You might have in mind “intuition.” To my ear that word indicates a kind of perceptive (hence observational, i.e. experiential) faculty, not perfectly reliable, just as sight and smell are not perfectly reliable. (You mention your mystical experience.) (Even for simple observations of numbers on dials in a lab, we have learned that we need confirmation from other labs if the experiment itself is unusual.) I sketch my rough tentative views on how intuition works, or anyway how some intuition works, in my paper, “Confucianism and Moral Intuition,” that has just come out in Ethics in Early China: an Anthology, HKU Press.

            Finding yourself convinced of something, I think, doesn’t count as “knowledge,” even if the thing also happens to be true. What else is needed for the thing to be knowledge? One thing seems to be this: the process that has you believing the thing has to track the truth on that sort of topic in some sort of general way. That’s a very vague answer (which I get from Robert Nozick), and I might be able to add detail in response to particular cases, but I haven’t worked out a more developed general view (that I can recall just now!). So for example, if an omniscient god created a race of Martians and deliberately created them full of true opinions about the history of Spain, and made the Martians incapable of doubting their opinions about the history of Spain or acquiring any false views on that topic, then I think it might be fair to say that those Martians know lots of things about the history of Spain. That knowledge wouldn’t be by observation.

            I imagine that rabbits are afraid of snakes, and I think it might be fair to say that a certain rabbit knows that the snake she sees is worth avoiding, not because of observations the rabbit has made, but she acquired and keeps that view by a process, natural selection, that gives her fairly accurate general attitudes on the topic of snakes and other such threats.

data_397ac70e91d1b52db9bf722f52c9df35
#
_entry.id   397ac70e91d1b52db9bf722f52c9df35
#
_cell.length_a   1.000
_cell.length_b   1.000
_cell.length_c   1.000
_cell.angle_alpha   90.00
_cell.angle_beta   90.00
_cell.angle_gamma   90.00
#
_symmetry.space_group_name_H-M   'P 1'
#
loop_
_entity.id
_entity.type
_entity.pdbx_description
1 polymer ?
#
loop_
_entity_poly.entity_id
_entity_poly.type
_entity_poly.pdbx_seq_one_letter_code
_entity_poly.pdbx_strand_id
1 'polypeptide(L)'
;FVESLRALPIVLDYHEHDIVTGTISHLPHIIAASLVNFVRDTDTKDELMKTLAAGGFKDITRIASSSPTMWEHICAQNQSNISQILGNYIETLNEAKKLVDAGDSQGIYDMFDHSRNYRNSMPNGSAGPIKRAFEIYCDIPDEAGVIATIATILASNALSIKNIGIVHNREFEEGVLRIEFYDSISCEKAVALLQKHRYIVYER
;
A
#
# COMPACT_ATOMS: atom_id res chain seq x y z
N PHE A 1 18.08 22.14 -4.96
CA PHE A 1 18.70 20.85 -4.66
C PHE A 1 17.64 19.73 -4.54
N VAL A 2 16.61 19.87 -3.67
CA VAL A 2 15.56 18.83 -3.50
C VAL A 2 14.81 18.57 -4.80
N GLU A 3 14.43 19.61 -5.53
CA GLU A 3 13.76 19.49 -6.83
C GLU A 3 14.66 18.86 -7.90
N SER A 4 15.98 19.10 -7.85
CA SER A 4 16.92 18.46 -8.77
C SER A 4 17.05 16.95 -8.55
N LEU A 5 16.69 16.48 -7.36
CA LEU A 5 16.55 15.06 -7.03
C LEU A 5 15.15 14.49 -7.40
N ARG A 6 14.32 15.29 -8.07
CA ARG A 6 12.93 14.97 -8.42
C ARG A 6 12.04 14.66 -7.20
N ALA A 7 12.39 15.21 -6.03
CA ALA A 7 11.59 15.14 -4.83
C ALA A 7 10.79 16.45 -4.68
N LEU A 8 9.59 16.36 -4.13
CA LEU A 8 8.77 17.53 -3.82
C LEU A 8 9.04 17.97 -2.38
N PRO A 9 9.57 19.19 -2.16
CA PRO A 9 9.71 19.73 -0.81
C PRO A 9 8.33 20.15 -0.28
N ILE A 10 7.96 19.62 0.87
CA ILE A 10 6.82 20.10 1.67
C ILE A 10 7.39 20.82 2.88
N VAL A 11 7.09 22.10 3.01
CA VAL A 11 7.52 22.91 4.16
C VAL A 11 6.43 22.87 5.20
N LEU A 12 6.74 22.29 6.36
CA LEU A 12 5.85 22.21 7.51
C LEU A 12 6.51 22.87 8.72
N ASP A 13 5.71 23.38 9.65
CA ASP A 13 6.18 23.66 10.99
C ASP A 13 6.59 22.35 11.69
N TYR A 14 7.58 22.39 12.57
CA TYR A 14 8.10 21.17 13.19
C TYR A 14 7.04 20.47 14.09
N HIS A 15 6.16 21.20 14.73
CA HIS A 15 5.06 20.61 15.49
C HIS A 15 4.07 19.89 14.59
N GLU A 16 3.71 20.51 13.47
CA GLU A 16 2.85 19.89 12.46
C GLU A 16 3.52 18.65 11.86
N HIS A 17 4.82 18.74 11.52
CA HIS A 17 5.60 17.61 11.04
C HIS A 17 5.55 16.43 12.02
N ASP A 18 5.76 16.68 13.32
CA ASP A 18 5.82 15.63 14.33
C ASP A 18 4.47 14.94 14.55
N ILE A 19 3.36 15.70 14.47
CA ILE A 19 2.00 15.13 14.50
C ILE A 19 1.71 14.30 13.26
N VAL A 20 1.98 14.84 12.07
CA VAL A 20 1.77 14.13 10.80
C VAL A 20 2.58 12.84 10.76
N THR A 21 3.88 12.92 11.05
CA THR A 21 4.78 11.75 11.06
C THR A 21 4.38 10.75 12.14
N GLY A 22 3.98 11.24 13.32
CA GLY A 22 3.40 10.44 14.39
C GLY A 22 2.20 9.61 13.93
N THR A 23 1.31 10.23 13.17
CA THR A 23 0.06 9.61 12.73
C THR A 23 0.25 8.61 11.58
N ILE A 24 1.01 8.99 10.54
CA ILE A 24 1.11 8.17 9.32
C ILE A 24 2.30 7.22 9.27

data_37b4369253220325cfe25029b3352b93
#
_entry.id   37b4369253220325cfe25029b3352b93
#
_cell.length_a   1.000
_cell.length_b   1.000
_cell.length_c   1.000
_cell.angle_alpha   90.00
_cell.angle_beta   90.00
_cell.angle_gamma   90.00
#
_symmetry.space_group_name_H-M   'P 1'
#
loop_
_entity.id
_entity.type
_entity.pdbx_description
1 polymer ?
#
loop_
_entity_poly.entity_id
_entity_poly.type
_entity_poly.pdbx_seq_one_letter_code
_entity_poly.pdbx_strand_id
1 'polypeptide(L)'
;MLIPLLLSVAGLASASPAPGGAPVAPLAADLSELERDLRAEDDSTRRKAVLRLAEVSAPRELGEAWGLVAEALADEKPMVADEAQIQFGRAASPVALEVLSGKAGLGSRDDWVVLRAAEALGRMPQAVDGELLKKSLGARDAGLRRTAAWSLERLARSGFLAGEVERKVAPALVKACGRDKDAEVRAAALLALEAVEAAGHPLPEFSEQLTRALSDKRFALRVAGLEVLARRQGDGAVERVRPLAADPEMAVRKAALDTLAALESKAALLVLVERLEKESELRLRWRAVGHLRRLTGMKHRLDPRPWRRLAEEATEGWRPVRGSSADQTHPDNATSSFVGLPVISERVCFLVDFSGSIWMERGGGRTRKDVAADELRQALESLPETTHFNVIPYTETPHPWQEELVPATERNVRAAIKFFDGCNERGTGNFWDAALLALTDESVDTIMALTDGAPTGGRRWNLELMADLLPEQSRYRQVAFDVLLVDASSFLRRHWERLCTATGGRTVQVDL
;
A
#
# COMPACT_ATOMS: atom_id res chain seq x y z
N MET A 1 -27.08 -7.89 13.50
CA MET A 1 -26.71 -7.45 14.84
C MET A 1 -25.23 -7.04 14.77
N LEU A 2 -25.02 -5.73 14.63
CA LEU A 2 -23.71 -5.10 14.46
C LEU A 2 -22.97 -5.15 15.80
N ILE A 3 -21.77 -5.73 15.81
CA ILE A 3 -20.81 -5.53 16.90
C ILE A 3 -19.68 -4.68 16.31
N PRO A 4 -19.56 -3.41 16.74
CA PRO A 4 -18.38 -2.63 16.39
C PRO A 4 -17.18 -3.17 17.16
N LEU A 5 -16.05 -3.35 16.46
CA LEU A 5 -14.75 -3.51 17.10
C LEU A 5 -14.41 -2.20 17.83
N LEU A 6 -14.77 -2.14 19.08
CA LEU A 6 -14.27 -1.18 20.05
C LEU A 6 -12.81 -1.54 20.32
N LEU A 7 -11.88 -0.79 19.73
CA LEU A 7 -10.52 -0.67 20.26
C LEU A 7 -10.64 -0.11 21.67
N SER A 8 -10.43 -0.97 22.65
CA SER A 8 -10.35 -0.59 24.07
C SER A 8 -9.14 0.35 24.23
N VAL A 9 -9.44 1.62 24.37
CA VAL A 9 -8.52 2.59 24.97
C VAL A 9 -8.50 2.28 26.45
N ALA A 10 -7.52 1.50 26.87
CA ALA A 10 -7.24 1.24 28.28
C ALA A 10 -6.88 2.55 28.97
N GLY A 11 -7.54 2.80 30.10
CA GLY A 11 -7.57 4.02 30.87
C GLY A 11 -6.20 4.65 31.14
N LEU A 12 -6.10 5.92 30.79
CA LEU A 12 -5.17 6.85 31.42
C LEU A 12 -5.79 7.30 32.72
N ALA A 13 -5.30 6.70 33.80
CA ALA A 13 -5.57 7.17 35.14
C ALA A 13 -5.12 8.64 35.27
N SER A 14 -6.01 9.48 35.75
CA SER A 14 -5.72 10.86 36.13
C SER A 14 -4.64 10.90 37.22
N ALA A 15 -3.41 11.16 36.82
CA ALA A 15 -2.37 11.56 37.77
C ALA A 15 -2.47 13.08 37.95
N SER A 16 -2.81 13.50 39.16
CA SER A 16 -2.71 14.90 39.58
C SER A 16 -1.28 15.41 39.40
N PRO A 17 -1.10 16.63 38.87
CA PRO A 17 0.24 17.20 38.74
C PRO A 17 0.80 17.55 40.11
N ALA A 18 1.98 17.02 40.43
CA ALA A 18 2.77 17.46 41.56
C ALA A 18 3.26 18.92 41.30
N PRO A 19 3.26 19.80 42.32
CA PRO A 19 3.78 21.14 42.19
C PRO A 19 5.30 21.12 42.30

Humans might have some knowledge like that. But there’s a special obstacle, for us, in the way of having such knowledge. We can doubt the things that we’re hardwired to be predisposed to believe. And once I doubt one of those things and start thinking about whether it’s true, the process that has me believing the thing is no longer limited to my evolutionary history. It also includes my thinking processes, which might be bad enough to fail to track the truth on that sort of topic, so that even if I decide to keep the view, and the view is true, it’s not knowledge anymore.

            I’m working on a response regarding natural selection. I don’t think it would not be self-indulgent of you to answer now some of my other questions about your views. 🙂

          • Justice&Mercy says:

            I believe the Martian example is analogical to Neo-Confucian teachings on this subject: Humans are born with innate knowledge. However, because of various obscuration, we have forgotten this innate knowledge. Once we clear away the obscuration, then we will rediscover this innate knowledge.

            I believe that mathematics is a good example of knowledge which does not come from observation. I have never studied analytical philosophy, and so I’m not sure how Kant or other people characterise mathematics.

            ……